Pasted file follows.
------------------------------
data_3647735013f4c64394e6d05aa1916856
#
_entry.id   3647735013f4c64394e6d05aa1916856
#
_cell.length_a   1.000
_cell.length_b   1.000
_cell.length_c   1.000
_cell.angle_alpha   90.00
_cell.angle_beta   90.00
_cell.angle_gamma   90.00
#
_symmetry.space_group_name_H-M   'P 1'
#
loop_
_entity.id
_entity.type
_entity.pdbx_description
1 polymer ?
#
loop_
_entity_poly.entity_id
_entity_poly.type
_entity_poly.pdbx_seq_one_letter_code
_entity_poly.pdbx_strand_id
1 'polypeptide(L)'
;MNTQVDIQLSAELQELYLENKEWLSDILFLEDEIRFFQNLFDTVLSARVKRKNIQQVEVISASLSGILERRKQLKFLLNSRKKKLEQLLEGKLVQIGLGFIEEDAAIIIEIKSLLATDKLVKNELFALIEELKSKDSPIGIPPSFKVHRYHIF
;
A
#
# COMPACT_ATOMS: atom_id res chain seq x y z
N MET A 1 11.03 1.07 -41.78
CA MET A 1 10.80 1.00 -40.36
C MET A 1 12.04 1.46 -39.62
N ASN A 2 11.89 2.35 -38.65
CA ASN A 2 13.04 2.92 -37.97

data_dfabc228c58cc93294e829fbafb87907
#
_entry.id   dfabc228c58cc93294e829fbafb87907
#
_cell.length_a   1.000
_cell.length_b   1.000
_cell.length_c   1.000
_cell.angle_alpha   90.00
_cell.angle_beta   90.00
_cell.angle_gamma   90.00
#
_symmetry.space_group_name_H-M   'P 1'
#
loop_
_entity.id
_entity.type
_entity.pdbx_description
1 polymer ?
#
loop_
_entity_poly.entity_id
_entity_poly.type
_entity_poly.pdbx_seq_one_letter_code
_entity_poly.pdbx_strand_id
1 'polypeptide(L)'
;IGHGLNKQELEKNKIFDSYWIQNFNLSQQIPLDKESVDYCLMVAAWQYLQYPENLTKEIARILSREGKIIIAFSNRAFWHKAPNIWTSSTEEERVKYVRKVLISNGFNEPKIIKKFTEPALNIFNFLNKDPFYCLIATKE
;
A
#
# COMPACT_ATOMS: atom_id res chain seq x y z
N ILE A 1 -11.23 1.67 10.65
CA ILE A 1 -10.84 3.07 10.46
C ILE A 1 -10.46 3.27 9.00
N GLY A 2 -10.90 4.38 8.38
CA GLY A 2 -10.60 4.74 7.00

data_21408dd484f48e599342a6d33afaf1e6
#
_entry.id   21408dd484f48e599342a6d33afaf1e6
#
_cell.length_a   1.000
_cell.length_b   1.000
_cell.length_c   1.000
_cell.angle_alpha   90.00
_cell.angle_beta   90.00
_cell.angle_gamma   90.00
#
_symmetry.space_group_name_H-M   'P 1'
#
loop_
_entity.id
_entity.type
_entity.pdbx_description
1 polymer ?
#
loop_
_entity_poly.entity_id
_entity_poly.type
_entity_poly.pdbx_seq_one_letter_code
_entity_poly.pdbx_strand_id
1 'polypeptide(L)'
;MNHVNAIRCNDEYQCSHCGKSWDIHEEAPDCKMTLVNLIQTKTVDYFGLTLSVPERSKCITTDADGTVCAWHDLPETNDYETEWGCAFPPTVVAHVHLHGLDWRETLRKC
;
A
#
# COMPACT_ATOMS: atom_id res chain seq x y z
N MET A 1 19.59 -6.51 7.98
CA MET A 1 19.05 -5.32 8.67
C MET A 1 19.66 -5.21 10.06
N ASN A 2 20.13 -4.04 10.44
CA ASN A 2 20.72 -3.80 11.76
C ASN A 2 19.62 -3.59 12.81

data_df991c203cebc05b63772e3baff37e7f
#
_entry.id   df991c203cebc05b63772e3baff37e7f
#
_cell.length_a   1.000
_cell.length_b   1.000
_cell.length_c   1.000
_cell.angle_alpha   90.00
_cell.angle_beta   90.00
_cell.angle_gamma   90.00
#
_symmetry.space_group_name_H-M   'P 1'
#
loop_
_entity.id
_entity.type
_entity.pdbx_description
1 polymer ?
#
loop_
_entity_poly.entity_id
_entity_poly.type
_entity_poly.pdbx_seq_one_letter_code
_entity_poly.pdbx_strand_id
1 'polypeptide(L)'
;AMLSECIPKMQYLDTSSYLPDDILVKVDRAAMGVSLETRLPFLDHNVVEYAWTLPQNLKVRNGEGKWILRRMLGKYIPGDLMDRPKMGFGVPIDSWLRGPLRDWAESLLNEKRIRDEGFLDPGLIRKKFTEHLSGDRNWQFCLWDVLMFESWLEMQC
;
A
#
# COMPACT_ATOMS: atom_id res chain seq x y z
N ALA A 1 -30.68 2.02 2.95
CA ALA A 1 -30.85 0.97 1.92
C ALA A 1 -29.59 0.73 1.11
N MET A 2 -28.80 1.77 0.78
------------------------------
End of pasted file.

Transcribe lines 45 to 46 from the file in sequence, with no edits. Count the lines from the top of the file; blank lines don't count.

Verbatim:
_cell.angle_gamma   90.00
#